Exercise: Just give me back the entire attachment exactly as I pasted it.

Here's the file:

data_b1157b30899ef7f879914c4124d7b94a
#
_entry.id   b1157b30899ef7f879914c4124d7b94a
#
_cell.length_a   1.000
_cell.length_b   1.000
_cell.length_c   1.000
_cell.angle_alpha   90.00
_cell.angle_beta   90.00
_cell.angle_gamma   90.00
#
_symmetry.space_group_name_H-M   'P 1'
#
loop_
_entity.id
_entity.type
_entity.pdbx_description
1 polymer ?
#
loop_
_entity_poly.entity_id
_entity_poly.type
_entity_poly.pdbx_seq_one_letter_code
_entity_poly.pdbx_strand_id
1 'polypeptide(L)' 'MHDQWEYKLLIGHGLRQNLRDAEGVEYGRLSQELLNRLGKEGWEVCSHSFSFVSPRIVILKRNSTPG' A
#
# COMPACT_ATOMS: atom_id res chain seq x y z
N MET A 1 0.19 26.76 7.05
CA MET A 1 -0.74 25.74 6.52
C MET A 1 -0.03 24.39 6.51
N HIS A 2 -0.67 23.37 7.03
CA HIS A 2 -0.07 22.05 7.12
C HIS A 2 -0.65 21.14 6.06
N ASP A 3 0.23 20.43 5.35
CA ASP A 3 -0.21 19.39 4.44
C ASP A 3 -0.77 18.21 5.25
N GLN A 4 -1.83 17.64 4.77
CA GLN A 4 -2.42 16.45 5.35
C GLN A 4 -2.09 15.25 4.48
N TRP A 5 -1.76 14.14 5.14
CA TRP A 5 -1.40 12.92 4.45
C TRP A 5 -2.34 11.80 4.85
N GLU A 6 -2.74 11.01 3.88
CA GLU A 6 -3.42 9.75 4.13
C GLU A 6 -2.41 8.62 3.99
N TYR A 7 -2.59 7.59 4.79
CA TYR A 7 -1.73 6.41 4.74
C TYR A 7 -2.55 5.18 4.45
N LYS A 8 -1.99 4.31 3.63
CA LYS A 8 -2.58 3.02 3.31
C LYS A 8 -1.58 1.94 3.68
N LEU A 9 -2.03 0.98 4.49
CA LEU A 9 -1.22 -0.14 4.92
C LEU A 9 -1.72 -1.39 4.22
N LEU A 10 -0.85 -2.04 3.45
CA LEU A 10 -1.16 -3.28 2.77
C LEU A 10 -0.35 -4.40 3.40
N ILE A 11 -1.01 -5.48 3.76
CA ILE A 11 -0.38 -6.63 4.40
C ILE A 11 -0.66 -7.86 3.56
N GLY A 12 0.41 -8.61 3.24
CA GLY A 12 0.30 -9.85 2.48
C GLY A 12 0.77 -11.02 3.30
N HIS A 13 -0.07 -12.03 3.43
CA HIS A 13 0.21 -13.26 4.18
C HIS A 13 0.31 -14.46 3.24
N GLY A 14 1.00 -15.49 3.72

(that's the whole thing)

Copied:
data_b1157b30899ef7f879914c4124d7b94a
#
_entry.id   b1157b30899ef7f879914c4124d7b94a
#
_cell.length_a   1.000
_cell.length_b   1.000
_cell.length_c   1.000
_cell.angle_alpha   90.00
_cell.angle_beta   90.00
_cell.angle_gamma   90.00
#
_symmetry.space_group_name_H-M   'P 1'
#
loop_
_entity.id
_entity.type
_entity.pdbx_description
1 polymer ?
#
loop_
_entity_poly.entity_id
_entity_poly.type
_entity_poly.pdbx_seq_one_letter_code
_entity_poly.pdbx_strand_id
1 'polypeptide(L)' 'MHDQWEYKLLIGHGLRQNLRDAEGVEYGRLSQELLNRLGKEGWEVCSHSFSFVSPRIVILKRNSTPG' A
#
# COMPACT_ATOMS: atom_id res chain seq x y z
N MET A 1 0.19 26.76 7.05
CA MET A 1 -0.74 25.74 6.52
C MET A 1 -0.03 24.39 6.51
N HIS A 2 -0.67 23.37 7.03
CA HIS A 2 -0.07 22.05 7.12
C HIS A 2 -0.65 21.14 6.06
N ASP A 3 0.23 20.43 5.35
CA ASP A 3 -0.21 19.39 4.44
C ASP A 3 -0.77 18.21 5.25
N GLN A 4 -1.83 17.64 4.77
CA GLN A 4 -2.42 16.45 5.35
C GLN A 4 -2.09 15.25 4.48
N TRP A 5 -1.76 14.14 5.14
CA TRP A 5 -1.40 12.92 4.45
C TRP A 5 -2.34 11.80 4.85
N GLU A 6 -2.74 11.01 3.88
CA GLU A 6 -3.42 9.75 4.13
C GLU A 6 -2.41 8.62 3.99
N TYR A 7 -2.59 7.59 4.79
CA TYR A 7 -1.73 6.41 4.74
C TYR A 7 -2.55 5.18 4.45
N LYS A 8 -1.99 4.31 3.63
CA LYS A 8 -2.58 3.02 3.31
C LYS A 8 -1.58 1.94 3.68
N LEU A 9 -2.03 0.98 4.49
CA LEU A 9 -1.22 -0.14 4.92
C LEU A 9 -1.72 -1.39 4.22
N LEU A 10 -0.85 -2.04 3.45
CA LEU A 10 -1.16 -3.28 2.77
C LEU A 10 -0.35 -4.40 3.40
N ILE A 11 -1.01 -5.48 3.76
CA ILE A 11 -0.38 -6.63 4.40
C ILE A 11 -0.66 -7.86 3.56
N GLY A 12 0.41 -8.61 3.24
CA GLY A 12 0.30 -9.85 2.48
C GLY A 12 0.77 -11.02 3.30
N HIS A 13 -0.07 -12.03 3.43
CA HIS A 13 0.21 -13.26 4.18
C HIS A 13 0.31 -14.46 3.24
N GLY A 14 1.00 -15.49 3.72